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I have a questions about C++ templates. More specifally, by using template arguments for inheritance. I am facing strange behaviour in a closed-source 3rd party library. There is a C method

factoryReg(const char*, ICallback*)

which allows to register a subclass of ICallback and overwrite the (simplified) methods:

class ICallback
{
public:
virtual void ENTRY(void* data) = 0;
virtual void EXIT(void* data) = 0;

const char* getName() { return _name; } const
ICallback(const char* name) : _name(name) {}
virtual ~ICallback() {}

private:
const char* _name;
};

I have

    class BaseCallback : public ICallback
    {
    public:
    BaseCallback(const char* name) : ICallback(name) {}
    virtual void ENTRY(void* data) { 
       std::cout << "in ENTRY base" << std::endl;
    }
    virtual void EXIT(void* data) { 
       std::cout << "in EXIT base" << std::endl;
    };

    class  SpecialCallback : public BaseCallback
    {
    public:
    SpecialCallback(const char* name) : BaseCallback(name) {}

    virtual void ENTRY(void* data) { 
    // actually, it's 3rd party code too - assumed to do something like
    ... 
    BaseCallback::ENTRY();
    }

    // no redecl. of EXIT(void* data)
    };

    template <typename Base>
    TemplCallback : public Base
    {
    public:
    TemplCallback(Base& myT) : Base(myT.getName()), _myT(myT)
    virtual void ENTRY(void* data) { 
       std::cout << "in ENTRY templ." << std::endl;
       _myT.ENTRY(); 
    }
    virtual void EXIT(void* data) {
       std::cout << "in EXIT templ." << std::endl;
       _myT.EXIT(); 
    }

    private:
       Base& _myT;
    }

Upon registering

SpecialCallback spc("validName");
TemplCallback<SpecialCallback> myCallback(spc);
factoryReg(spc.getName(), &myCallback);
...
// output: "in ENTRY base"
//         "in EXIT base"

the callback somehow does not work (debug output not being put out // breakpoints do not apply).

If I omit implementation of the EXIT(void* data) method in my template class TemplCallback - everything works fine!

// output: "in ENTRY templ."
//         "in EXIT base"

Is this expected behaviour? I have been told it might be an issue of the MSVC compiler 13.10.6030 I use. Not sure about that.

BTW: The template idea presented here might not be the best choice for whatever I am trying to do ;) But I am still interested in the matter itself, regardless about design questions.

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What is the type of _myT? –  Mike Seymour Dec 10 '09 at 17:04
1  
Can you flesh this pidgin C++ out to something that at least has a hope of compiling? It's hard to be a language lawyer with pseudocode. –  Warren Young Dec 10 '09 at 17:11
    
Sorry, I realize the code is a bit thin: fleshed it out now. –  bcml Dec 10 '09 at 17:44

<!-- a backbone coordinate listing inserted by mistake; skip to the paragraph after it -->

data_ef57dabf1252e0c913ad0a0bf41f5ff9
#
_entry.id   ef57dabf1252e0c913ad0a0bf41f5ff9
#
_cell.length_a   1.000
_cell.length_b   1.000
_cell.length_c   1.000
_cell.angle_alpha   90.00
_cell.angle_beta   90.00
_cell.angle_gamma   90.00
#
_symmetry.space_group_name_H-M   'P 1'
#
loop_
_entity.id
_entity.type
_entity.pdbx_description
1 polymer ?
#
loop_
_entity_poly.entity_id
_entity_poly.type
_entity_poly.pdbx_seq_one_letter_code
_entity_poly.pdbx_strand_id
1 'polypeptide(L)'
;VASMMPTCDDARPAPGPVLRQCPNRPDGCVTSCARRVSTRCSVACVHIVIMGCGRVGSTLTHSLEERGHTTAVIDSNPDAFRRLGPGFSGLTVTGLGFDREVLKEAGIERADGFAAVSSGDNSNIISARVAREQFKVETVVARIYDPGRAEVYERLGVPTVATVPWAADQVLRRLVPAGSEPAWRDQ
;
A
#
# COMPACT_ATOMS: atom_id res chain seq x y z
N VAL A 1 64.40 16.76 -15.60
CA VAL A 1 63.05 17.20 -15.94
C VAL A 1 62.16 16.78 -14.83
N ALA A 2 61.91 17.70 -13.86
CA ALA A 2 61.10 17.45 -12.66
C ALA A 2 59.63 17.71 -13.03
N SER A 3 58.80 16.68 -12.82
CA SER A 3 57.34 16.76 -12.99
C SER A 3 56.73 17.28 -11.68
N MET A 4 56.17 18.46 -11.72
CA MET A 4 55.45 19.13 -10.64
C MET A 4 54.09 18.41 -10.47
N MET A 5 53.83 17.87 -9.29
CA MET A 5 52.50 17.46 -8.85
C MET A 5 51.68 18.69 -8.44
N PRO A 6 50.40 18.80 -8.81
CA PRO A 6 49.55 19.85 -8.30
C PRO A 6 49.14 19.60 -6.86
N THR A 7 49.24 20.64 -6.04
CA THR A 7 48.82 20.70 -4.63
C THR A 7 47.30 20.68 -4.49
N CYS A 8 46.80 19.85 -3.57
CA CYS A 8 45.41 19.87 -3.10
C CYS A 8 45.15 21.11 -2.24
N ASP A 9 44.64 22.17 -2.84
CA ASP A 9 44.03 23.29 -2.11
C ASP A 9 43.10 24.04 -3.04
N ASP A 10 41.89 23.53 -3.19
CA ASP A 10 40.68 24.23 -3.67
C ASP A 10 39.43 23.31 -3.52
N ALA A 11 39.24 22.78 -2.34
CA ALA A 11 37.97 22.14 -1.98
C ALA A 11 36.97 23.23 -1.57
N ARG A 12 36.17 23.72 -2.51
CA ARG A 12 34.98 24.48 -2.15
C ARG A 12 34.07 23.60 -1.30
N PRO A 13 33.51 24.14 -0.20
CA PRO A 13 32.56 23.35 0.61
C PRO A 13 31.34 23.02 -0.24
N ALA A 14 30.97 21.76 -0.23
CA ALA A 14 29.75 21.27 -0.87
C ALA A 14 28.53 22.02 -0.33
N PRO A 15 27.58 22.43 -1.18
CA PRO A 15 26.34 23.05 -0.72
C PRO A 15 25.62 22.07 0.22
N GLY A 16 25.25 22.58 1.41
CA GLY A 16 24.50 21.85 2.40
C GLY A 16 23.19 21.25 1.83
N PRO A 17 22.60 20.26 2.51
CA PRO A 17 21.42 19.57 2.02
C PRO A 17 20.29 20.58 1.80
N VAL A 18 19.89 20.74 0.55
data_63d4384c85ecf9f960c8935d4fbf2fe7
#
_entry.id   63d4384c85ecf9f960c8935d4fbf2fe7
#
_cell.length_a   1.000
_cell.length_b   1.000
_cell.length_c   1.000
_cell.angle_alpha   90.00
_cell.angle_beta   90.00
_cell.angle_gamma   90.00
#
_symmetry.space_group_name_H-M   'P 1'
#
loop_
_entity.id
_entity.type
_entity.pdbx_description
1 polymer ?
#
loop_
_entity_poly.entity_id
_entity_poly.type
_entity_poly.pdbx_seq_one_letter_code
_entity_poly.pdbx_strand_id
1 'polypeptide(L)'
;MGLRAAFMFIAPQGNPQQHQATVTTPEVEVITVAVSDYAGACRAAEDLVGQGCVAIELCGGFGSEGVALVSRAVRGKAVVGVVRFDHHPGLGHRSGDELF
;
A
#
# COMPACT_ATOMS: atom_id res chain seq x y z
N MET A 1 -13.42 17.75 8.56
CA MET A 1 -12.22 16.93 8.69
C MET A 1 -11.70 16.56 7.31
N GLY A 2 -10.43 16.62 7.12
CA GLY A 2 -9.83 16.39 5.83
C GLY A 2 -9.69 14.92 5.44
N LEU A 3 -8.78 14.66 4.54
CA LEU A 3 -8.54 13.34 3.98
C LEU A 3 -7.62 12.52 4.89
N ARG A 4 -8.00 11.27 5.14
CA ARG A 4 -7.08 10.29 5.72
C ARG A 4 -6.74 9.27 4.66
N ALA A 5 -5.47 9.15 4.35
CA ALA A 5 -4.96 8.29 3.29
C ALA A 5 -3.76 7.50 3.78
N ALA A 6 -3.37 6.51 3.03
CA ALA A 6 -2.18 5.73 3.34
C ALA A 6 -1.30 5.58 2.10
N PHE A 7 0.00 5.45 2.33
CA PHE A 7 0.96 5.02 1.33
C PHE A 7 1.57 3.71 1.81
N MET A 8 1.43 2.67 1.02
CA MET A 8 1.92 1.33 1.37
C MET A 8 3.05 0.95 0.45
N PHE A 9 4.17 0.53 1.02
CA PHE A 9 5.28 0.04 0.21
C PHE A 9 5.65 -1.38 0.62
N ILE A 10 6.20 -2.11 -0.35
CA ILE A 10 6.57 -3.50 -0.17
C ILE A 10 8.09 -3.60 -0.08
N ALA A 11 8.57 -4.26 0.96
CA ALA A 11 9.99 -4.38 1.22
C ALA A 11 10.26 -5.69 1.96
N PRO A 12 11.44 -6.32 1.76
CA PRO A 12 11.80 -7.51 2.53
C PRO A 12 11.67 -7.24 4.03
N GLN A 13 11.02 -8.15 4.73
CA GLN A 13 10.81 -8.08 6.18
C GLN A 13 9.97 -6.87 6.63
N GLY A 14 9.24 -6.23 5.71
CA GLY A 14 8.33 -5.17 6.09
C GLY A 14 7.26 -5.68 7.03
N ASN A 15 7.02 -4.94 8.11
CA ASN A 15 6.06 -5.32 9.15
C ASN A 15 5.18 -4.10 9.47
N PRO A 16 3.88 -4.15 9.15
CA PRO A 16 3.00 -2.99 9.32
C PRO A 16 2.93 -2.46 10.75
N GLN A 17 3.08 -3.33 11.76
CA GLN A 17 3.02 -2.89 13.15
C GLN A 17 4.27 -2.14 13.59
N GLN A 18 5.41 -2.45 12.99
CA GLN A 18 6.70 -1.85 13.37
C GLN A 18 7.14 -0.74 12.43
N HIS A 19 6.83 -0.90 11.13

2 Answers 2

I suspect that factoryReg doesn't actually invoke the callback, but stores the pointer and invokes the callback when something happens.

If that is the case, then this code:

TemplCallback<SpecialCallback> myCallback(spc);
factoryReg(spc.getName(), &myCallback);

causes factoryReg to store pointer to a temporary, which will go out of scope as soon as your registration function returns. Thus, when the callback is invoked, the object is not alive and you have undefined behaviour.

Your TemplCallback class looks funny. I don't think you actually want it to use a different object, but to invoke the inherited versions of ENTRY and EXIT:

template <class Base>
class TemplCallback : public Base
{
public:
    TempCallback(const char* name) : Base(name)
    {}

    virtual ENTRY(void* data) 
    { 
       // do special processing

       Base::ENTRY(data); 
    }

    virtual EXIT(void* data)
    { 
       // do special processing

       Base::EXIT(data); 
    }
};
share|improve this answer
    
Valid point about invocation of the base class methods. I thought, to "decorate" a SpecialCallback I would use the "is-a ICallback" and "has-a ICallback" pattern. The TemplCallback, furthermore, is of a different state than the containing SpecialCallback instance. –  bcml Dec 10 '09 at 17:54
    
About scope: We may assume that the ICallback pointer is always valid (bold assumption, I know - but my test project only remains in a main() function, so no dangling pointers from assignment of local variables). –  bcml Dec 10 '09 at 17:56
up vote 0 down vote accepted

OK, it seems that it is safe to assume that SpecialCallback::ENTRY() calls BaseCallback::EXIT() somehow. Can't be 100% sure, because it's closed source - but it's quite likely.

So much for "callback" functions...

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